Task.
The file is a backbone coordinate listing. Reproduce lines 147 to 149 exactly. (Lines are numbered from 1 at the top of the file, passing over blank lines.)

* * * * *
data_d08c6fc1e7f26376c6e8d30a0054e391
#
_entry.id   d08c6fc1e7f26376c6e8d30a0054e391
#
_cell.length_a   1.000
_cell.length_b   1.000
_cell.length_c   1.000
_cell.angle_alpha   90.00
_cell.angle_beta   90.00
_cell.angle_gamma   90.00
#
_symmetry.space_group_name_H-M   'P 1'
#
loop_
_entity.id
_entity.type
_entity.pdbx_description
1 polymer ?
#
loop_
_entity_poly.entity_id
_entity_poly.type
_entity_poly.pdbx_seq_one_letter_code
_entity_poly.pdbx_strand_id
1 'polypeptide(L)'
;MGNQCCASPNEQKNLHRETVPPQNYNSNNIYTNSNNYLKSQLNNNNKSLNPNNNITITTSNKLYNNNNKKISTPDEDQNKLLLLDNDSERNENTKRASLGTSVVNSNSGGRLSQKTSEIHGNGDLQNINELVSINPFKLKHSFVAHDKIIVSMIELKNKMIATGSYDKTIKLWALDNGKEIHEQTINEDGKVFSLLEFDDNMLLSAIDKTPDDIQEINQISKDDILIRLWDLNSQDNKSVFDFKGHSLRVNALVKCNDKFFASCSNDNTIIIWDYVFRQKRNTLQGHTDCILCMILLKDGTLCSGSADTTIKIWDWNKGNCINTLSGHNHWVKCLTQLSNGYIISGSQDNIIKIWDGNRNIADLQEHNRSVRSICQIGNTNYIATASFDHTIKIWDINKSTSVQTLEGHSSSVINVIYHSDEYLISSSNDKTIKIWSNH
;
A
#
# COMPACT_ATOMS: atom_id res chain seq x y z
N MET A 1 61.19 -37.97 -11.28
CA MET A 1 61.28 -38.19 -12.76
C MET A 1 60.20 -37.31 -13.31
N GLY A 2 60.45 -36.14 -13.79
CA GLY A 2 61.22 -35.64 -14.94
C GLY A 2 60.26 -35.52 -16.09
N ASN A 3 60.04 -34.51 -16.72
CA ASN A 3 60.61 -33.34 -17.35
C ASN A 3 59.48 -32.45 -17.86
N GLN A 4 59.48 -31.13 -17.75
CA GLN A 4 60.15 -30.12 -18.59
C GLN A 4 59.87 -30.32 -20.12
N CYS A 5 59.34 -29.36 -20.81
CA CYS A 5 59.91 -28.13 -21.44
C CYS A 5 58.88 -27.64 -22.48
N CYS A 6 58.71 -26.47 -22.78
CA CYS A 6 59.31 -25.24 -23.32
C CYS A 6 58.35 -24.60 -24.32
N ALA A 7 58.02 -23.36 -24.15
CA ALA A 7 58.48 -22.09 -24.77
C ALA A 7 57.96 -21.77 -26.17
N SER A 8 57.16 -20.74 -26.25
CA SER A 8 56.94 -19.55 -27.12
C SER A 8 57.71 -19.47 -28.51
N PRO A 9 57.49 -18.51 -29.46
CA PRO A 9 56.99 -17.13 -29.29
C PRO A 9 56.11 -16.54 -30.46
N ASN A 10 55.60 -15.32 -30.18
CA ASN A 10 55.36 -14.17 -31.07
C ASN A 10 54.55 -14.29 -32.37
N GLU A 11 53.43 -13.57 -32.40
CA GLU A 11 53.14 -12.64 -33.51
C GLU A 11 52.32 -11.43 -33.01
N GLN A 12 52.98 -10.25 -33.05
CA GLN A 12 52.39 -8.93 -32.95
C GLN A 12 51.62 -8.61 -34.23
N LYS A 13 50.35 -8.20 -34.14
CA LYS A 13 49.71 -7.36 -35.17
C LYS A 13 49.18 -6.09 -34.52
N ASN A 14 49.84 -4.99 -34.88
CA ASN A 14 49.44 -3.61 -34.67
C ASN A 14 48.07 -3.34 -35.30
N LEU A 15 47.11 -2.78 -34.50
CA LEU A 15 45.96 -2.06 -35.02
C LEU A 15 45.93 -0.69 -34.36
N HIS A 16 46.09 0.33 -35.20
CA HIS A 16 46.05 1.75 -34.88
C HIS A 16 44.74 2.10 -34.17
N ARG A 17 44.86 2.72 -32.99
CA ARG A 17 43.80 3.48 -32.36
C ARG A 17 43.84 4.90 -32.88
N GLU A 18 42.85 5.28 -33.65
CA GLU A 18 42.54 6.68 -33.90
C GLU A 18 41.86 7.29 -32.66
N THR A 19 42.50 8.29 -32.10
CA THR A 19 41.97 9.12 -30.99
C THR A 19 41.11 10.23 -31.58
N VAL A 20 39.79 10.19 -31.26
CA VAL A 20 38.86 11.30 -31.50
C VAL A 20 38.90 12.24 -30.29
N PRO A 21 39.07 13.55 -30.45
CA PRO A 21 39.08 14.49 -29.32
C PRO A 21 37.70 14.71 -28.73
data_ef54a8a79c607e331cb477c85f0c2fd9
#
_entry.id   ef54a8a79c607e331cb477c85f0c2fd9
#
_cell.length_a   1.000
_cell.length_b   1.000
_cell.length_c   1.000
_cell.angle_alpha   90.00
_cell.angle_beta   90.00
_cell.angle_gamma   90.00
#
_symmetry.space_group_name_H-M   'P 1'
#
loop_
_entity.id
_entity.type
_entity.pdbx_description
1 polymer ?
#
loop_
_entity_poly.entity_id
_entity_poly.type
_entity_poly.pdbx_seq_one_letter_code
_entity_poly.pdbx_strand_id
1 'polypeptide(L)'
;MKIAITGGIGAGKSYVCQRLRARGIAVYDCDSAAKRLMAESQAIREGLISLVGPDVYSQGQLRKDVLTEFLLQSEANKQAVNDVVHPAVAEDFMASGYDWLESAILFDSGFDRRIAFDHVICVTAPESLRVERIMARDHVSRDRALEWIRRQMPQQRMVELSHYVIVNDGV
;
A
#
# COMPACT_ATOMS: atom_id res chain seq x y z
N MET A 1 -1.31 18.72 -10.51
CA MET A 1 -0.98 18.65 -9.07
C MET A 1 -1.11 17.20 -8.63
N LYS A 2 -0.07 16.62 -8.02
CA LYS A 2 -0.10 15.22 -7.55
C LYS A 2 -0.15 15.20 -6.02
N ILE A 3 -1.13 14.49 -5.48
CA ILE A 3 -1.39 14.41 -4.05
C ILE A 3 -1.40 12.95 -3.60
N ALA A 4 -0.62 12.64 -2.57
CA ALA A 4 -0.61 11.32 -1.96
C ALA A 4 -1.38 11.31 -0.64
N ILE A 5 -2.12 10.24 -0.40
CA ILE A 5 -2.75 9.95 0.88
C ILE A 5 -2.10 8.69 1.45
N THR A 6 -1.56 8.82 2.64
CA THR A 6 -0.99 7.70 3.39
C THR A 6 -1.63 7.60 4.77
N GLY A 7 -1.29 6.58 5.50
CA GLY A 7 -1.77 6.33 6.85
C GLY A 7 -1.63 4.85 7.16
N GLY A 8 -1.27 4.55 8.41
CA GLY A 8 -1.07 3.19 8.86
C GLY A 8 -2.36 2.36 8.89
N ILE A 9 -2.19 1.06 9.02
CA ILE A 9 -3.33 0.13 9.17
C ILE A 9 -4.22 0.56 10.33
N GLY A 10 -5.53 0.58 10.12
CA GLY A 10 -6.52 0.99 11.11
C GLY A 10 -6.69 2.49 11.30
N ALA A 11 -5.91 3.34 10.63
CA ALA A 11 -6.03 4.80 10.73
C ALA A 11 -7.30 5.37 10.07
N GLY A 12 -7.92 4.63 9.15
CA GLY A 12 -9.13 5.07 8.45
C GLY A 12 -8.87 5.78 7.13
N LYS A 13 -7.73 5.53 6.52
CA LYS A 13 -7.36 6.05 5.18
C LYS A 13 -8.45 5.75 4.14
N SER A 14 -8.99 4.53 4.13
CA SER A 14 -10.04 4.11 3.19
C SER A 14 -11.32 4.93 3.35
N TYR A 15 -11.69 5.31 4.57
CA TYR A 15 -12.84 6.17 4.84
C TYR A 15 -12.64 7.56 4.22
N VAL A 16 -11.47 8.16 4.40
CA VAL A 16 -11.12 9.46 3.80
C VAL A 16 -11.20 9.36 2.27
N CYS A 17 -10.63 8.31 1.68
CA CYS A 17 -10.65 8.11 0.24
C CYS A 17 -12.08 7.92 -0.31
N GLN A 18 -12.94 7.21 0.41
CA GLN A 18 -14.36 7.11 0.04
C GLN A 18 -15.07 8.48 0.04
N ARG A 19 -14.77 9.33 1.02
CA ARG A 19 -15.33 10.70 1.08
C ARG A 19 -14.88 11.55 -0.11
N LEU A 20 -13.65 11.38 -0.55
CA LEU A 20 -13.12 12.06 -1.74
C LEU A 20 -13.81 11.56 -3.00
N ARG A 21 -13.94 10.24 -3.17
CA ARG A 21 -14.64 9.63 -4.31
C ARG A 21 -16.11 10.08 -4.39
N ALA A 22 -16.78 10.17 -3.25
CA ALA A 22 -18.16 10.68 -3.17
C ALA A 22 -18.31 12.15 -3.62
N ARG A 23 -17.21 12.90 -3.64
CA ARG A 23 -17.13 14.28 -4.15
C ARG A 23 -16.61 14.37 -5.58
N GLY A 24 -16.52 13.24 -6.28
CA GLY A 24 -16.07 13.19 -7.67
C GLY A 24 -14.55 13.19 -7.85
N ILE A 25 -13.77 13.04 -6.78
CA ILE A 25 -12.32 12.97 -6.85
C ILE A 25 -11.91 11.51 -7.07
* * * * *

C GLY A 8 -2.36 2.36 8.89
N ILE A 9 -2.19 1.06 9.02
CA ILE A 9 -3.33 0.13 9.17